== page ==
Based on the reports from mothers and fathers about their co-parenting relationship, the researchers identified four co-parenting groups. The largest—43% of the sample—were the parents who both saw their co-parenting relationship as highly positive.

The next largest group (32%) were parents who both saw their relationship as moderately positive, but mothers were less positive about fathers' co-parenting.

"Their children were nearly as well-adjusted as parents who were both positive about their co-parenting relationship," Schoppe-Sullivan said.

The fact that these two groups made up the majority of the sample was a significant finding, Schoppe-Sullivan said.

"Low-income couples often face a variety of challenges that can make parenting more difficult than it is for middle-class couples, so it is encouraging that three-quarters of them had co-parenting relationships that led to good outcomes for their children," she said.

The next largest group (16%) were those who reported a moderate-quality co-parenting relationship, but the fathers were less positive than the mothers. The fourth group (9%) consisted of couples who reported low-quality co-parenting relationships, with the mothers especially critical of the fathers.

These two groups had children who were less well-adjusted than kids in the other groups.

One question the study raises is why children are less well-adjusted when fathers are less positive than mothers about their co-parenting relationship.

The data from the study can't answer that conclusively, Schoppe-Sullivan said. But the study did show that psychologically distressed dads were more likely to be in the "fathers less positive" group than in other groups.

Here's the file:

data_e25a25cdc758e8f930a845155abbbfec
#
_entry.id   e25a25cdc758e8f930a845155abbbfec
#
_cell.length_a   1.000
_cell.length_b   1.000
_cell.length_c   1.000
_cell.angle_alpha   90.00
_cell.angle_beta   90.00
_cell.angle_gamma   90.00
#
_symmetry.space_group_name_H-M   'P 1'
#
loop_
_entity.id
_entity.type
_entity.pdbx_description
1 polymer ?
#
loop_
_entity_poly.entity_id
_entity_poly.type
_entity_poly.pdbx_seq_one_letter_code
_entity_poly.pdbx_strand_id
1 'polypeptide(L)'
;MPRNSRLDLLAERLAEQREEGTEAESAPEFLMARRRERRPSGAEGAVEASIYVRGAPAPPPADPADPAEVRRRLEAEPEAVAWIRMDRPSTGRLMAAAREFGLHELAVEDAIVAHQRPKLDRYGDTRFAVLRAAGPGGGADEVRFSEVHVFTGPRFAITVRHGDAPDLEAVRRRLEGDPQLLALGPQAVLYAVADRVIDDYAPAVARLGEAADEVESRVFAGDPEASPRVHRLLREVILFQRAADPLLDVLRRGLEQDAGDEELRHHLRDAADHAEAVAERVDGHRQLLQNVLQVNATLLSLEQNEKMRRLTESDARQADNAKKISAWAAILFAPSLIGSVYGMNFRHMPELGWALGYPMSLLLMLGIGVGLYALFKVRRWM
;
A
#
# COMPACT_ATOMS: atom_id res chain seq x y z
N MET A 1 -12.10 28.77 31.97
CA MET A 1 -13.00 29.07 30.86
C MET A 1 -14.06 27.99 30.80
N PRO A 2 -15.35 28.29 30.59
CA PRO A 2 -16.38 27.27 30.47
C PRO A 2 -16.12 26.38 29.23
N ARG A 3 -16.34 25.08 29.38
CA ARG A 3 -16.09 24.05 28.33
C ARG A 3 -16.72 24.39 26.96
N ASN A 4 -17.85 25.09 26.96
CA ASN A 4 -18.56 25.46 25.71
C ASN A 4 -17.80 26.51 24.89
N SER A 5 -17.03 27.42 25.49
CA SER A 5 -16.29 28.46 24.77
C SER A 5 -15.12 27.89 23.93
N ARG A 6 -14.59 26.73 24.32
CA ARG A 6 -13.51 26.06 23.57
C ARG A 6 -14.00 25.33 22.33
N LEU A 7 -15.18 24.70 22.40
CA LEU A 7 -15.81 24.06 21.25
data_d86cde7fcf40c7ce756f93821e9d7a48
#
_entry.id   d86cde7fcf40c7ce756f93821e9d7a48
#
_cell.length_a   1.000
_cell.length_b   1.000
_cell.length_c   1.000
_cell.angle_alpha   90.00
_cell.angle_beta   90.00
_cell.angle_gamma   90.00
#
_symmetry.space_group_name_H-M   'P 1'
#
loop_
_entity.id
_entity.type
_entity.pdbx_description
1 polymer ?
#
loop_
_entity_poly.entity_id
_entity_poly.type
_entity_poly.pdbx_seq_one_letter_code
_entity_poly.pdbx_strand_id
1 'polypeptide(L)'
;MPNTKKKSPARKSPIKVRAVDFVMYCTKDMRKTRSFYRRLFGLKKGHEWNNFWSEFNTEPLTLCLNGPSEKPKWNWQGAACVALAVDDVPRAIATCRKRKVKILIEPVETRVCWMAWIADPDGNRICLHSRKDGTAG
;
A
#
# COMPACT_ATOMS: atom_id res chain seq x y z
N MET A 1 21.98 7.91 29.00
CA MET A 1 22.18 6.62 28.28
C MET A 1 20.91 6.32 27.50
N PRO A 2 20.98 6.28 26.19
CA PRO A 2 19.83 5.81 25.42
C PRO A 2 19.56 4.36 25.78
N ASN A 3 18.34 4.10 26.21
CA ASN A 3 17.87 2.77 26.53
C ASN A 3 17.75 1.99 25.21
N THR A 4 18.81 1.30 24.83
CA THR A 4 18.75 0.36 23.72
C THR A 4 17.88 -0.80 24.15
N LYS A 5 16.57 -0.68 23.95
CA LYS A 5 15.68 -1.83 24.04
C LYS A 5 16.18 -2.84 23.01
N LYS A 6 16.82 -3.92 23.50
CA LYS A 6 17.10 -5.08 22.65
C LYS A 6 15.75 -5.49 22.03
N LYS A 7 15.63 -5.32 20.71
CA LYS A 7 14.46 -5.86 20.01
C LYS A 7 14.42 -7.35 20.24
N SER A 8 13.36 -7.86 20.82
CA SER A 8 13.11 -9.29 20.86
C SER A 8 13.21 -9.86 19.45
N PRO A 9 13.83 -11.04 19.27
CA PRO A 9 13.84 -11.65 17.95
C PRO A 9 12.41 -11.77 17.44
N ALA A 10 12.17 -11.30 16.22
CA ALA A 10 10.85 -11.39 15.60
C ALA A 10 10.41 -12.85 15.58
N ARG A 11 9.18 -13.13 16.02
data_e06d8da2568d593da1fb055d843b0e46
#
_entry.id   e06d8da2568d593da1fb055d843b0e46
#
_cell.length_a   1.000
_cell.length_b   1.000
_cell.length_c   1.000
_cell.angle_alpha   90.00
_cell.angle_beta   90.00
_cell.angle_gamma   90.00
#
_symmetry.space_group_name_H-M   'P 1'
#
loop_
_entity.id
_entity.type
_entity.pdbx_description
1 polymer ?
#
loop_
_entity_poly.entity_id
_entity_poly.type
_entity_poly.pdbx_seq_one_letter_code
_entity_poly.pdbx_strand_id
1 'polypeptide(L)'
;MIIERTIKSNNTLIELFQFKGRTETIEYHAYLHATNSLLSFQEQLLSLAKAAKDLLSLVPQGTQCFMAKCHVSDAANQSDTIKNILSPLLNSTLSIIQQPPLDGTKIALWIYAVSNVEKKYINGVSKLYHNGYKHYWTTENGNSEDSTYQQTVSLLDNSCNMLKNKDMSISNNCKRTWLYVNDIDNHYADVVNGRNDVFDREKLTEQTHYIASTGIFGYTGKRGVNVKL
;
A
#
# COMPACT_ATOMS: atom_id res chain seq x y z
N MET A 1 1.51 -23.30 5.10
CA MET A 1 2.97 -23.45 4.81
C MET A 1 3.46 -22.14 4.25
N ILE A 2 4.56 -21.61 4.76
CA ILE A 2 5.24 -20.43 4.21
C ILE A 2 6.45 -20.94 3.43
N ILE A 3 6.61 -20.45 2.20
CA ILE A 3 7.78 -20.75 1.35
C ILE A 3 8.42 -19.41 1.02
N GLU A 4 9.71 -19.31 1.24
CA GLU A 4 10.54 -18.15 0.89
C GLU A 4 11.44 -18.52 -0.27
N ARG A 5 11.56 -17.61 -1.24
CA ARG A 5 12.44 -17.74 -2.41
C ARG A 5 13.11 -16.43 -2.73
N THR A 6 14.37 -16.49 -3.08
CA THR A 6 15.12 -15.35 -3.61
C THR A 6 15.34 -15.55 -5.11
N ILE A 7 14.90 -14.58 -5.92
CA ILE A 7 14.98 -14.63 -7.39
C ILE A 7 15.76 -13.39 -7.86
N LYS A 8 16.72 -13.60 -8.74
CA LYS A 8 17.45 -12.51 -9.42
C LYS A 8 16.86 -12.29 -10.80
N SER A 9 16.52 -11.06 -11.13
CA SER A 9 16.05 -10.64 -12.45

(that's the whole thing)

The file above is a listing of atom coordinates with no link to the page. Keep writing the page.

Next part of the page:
Distressed dads may prompt mothers to push them away from parenting duties, which may lead fathers to develop further psychological problems and be less happy about their co-parenting role.

"That may lead to more conflict between the parents, more disagreement on parenting decisions, and less positive engagement between fathers and their children," Schoppe-Sullivan said.

"All that may play a role in their children's poorer adjustment."

When mothers are less positive than fathers, that may indicate that mothers feel that fathers are not contributing enough to parenting, she said. Given that it is common for mothers to feel that way, it may not lead to as much conflict between the parents as when fathers are less positive, which may be why the children are relatively well-adjusted.

Overall, the results suggest that practitioners who work with may want to pay special attention when are less positive than mothers about their co-parenting , she said.

More information: Sarah J. Schoppe‐Sullivan et al, Patterns of coparenting and young children's social–emotional adjustment in low‐income families, Child Development (2023). DOI: 10.1111/cdev.13904

Journal information: Child Development

Citation: How moms and dads view each other as co-parents affects kids, suggests study (2023, March 15) retrieved 29 November 2023 from